Re: Re:

    In reply to the broad, sweeping argument of, "it's politics, therefore it's A & B."

    Ok seriously folks, it's not as easy as it looks to be in a political office. Yes there are lousy politicians, no doubt about that, but not every official who does something stupid a few times is incompetent. Perhaps there are circumstances that you are unaware of.

    It's not an excuse for politicians to screw up all the time, but how would you like every talking head on TV to critique that lousy parking job you did this morning or how you forgot your TPS coversheet for the third time this week. Hey you were in a hurry to get to work early and you couldn't find your coversheet file but that information wasn't known to the press at the time and by the time it came to light and a retraction was issued it's old news and the nation "knows" you suck at your job.

    Yes they should be responsible for their post but you do not know everything and unless you have all the facts you cannot claim the right to comment so certainly on the situation.

     

    reply to this | link to this | view in thread ]

  12.  
    identicon
    Anonymous Patriot, Mar 22nd, 2006 @ 2:19pm

    Re:

    Diebold makes automated teller machines. Why are they suddenly having security issues? Shouldn't they have a little professional insight on how to make things secure?

    Exactly. They DO know how to make E-voting secure.

    So the question you have to ask is:

    Why don't they?

     

    reply to this | link to this | view in thread ]

  13.  
    icon
    Mike (profile), Mar 22nd, 2006 @ 2:20pm

    Re: How do you know this?

    You stated, "with the company focusing more on going after critics rather than improving the security and accountability of their machines ". I'm wondering how you know this? I would agree that Diebold is putting forth a significant effort going after critics. But how do we measure what effort is currently being put into improving security?

    The company has repeatedly insisted that its existing machines are perfectly fine and secure -- even after the problems were well documented. If they were really focused on improving security, they'd actually put in place better machines and things like a verifiable paper trail. These are not difficult or expensive to do -- but the company refuses to take that simple step.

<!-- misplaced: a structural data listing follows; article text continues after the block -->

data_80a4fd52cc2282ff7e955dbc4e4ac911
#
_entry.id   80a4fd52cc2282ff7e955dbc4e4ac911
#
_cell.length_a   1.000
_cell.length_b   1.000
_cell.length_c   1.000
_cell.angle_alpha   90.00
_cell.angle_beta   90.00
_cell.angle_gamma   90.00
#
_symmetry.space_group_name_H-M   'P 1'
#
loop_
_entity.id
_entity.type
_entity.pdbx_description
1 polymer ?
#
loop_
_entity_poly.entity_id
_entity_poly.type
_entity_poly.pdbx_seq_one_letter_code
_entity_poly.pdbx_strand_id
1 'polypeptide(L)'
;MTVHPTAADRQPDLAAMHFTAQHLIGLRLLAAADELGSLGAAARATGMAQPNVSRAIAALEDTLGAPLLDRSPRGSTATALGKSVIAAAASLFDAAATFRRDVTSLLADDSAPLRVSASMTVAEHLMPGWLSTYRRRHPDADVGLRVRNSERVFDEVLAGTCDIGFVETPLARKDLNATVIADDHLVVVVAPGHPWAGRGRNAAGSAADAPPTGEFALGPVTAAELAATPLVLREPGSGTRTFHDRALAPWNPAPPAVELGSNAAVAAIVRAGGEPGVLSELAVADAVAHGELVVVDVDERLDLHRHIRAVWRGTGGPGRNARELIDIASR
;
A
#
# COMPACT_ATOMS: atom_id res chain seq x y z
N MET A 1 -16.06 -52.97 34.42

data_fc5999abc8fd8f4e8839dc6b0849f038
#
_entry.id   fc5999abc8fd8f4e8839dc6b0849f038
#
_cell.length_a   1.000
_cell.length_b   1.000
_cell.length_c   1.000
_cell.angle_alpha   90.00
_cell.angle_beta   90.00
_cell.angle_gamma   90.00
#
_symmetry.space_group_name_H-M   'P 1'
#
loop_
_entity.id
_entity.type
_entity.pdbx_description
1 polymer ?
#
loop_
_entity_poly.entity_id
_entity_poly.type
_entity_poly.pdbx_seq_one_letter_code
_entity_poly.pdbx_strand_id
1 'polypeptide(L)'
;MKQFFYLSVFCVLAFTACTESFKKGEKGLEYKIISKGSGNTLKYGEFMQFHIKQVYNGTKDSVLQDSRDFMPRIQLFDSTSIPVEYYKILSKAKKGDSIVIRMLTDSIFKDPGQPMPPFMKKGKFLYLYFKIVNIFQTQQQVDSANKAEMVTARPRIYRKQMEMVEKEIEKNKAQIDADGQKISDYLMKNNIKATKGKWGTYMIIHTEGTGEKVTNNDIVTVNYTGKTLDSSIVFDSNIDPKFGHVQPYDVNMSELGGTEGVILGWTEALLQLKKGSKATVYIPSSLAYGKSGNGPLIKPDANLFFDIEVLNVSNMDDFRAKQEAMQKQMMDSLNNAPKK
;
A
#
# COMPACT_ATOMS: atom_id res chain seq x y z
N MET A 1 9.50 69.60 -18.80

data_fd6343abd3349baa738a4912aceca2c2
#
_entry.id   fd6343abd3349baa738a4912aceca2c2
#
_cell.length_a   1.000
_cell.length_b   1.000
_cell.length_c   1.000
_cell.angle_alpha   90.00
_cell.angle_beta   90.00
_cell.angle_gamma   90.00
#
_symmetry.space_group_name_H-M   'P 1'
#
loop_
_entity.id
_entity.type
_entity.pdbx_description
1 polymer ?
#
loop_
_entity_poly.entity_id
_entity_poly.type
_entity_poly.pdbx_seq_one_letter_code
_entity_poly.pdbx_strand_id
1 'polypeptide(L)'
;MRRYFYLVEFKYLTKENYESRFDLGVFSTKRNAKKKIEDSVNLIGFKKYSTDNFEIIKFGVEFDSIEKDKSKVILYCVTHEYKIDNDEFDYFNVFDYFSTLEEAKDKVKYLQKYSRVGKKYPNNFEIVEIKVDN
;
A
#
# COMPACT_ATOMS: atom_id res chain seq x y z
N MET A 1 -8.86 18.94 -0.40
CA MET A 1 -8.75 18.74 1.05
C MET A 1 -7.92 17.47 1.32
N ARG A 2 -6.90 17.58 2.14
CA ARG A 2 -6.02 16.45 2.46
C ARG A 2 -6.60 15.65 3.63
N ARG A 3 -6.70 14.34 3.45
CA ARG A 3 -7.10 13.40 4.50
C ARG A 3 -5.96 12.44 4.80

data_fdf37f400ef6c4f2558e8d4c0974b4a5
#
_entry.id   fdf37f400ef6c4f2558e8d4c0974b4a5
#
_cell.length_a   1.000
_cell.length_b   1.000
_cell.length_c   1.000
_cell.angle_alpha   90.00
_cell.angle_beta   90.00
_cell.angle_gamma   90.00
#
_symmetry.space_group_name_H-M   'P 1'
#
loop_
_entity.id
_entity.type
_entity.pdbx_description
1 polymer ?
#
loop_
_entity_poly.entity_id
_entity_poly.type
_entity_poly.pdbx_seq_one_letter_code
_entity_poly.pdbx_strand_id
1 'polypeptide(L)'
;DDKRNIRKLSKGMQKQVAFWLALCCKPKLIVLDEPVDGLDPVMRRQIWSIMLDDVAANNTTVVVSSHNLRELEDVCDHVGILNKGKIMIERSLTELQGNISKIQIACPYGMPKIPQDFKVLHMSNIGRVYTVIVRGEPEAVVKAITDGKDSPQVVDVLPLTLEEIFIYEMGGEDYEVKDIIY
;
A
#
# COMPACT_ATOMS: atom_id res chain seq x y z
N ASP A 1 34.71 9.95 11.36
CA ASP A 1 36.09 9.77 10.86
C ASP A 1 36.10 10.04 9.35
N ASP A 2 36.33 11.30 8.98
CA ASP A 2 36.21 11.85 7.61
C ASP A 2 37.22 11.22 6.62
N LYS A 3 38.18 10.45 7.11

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  14.  
    identicon
    Elf Ink, Mar 22nd, 2006 @ 2:26pm

    All they need to do?

    "All they would need to do is include some form of paper trail or..."

    Uh, so I vote and get a paper receipt, and a paper receipt prints out and drops into a locked box. Lots of others do the same. I look at my receipt, and it says I voted for Joe, which matches the icon I tapped. So I ask the poll attendant, "I'd like to see your copy of my vote, please, to confirm that it's correct." They say, "Oh, no, no one can open the locked boxes until we get them all to the election commission's office."

    So how does that help anything? How can the public be sure the votes haven't been tampered with?

    I know! We can get together everyone who voted, and have them write out on paper who they voted for, and then manually count them to compare to the electronic results! That's great!

    Of course, we can skip all this because everyone who works for the electronic voting machine companies and everyone who touchs the voting computers are incapable of doing anything dishonest.

     

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  15.  
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    Devil's Advocate, Mar 22nd, 2006 @ 2:39pm

    Here's the solution to your problem.

    The receipt is displayed in a window before being dropped into the locked box manually by a confirming button, or ejected if the user hit a cancel button.

    The whole notion of RELYING on electronic-only voting is insane. We're not trying to completely eliminate the problems of past voting methods necessarily, we're just trying to make sure we don't introduce a bunch of new and rather obvious ones! Electronic voting should only be used to provide a rapid view of the results, they should still be tabulated the old fashioned way.

    The people need to feel confident in their voting systems in order to feel confident in the election winners. Just look at Bush and the "Hanging Chads" if any of you remember it.

     

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  16.  
    identicon
    Bob, Mar 22nd, 2006 @ 2:55pm

    All They Need To Do

    Having a paper copy of the vote provides an audit & integrity trail. It would not normally be necessary, but could be counted if the vote is particularly close and/or challenged by someone.

    Here's the simple steps:
    1. Voter places vote electronically in voting booth.
    2. Voter receives paper receipt indicating for whom they voted. This receipt would also contain a unique ID matching the ID stored on their electronic vote record. (with nothing personally identifiable that could match the voter to their votes).
    3. Voter manually verifies that receipt matches their votes.
    4. If receipt doesn't match, then the voter tells a voting official, who invalidates the vote. Voter starts over from scratch.
    4. If voter is satisfied that the receipt matches, they drop the paper receipt in a secure ballot box, and their vote if finalized electronically.
    5. The electronic votes are tallied to tell us the election results.
    6. A small sample of the paper votes for each machine (1-2% should be sufficient) could then be manually compared to their electronic counterparts (using the unique ID to match them). If a certain percentage of the paper ballots didn't match their electronic counterpart, then we know something is wrong with
    any votes on that machine.